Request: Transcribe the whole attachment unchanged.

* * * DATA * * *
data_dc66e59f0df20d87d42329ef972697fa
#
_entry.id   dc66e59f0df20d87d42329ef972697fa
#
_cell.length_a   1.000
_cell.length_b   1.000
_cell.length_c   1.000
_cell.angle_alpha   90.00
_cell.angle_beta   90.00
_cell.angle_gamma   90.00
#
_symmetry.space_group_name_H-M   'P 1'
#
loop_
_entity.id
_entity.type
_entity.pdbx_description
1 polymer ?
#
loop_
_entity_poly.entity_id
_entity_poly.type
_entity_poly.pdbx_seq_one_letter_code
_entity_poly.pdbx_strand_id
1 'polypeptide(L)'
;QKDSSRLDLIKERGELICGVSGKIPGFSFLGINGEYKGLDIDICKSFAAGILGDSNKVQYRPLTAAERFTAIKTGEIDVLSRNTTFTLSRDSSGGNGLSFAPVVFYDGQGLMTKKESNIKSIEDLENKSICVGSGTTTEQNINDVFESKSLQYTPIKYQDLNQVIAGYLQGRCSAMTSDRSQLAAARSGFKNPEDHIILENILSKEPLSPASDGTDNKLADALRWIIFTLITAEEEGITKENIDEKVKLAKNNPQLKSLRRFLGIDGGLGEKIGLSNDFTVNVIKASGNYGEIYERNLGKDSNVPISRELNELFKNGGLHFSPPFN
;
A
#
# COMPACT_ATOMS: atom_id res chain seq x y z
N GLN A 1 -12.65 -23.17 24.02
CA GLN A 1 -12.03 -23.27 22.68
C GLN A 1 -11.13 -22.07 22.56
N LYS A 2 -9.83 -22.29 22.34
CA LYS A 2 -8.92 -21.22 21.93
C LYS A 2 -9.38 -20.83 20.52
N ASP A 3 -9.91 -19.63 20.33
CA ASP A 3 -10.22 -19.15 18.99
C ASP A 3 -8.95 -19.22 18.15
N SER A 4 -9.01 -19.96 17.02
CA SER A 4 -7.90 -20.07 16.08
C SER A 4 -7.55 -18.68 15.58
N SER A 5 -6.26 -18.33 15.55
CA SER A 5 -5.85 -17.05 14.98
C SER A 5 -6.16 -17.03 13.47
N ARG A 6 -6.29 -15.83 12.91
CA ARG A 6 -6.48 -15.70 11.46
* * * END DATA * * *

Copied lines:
data_dc66e59f0df20d87d42329ef972697fa
#
_entry.id   dc66e59f0df20d87d42329ef972697fa
#
_cell.length_a   1.000
_cell.length_b   1.000
_cell.length_c   1.000
_cell.angle_alpha   90.00
_cell.angle_beta   90.00
_cell.angle_gamma   90.00
#
_symmetry.space_group_name_H-M   'P 1'
#
loop_
_entity.id
_entity.type
_entity.pdbx_description
1 polymer ?
#
loop_
_entity_poly.entity_id
_entity_poly.type
_entity_poly.pdbx_seq_one_letter_code
_entity_poly.pdbx_strand_id
1 'polypeptide(L)'
;QKDSSRLDLIKERGELICGVSGKIPGFSFLGINGEYKGLDIDICKSFAAGILGDSNKVQYRPLTAAERFTAIKTGEIDVLSRNTTFTLSRDSSGGNGLSFAPVVFYDGQGLMTKKESNIKSIEDLENKSICVGSGTTTEQNINDVFESKSLQYTPIKYQDLNQVIAGYLQGRCSAMTSDRSQLAAARSGFKNPEDHIILENILSKEPLSPASDGTDNKLADALRWIIFTLITAEEEGITKENIDEKVKLAKNNPQLKSLRRFLGIDGGLGEKIGLSNDFTVNVIKASGNYGEIYERNLGKDSNVPISRELNELFKNGGLHFSPPFN
;
A
#
# COMPACT_ATOMS: atom_id res chain seq x y z
N GLN A 1 -12.65 -23.17 24.02
CA GLN A 1 -12.03 -23.27 22.68
C GLN A 1 -11.13 -22.07 22.56
N LYS A 2 -9.83 -22.29 22.34
CA LYS A 2 -8.92 -21.22 21.93
C LYS A 2 -9.38 -20.83 20.52
N ASP A 3 -9.91 -19.63 20.33
CA ASP A 3 -10.22 -19.15 18.99
C ASP A 3 -8.95 -19.22 18.15
N SER A 4 -9.01 -19.96 17.02
CA SER A 4 -7.90 -20.07 16.08
C SER A 4 -7.55 -18.68 15.58
N SER A 5 -6.26 -18.33 15.55
CA SER A 5 -5.85 -17.05 14.98
C SER A 5 -6.16 -17.03 13.47
N ARG A 6 -6.29 -15.83 12.91
CA ARG A 6 -6.48 -15.70 11.46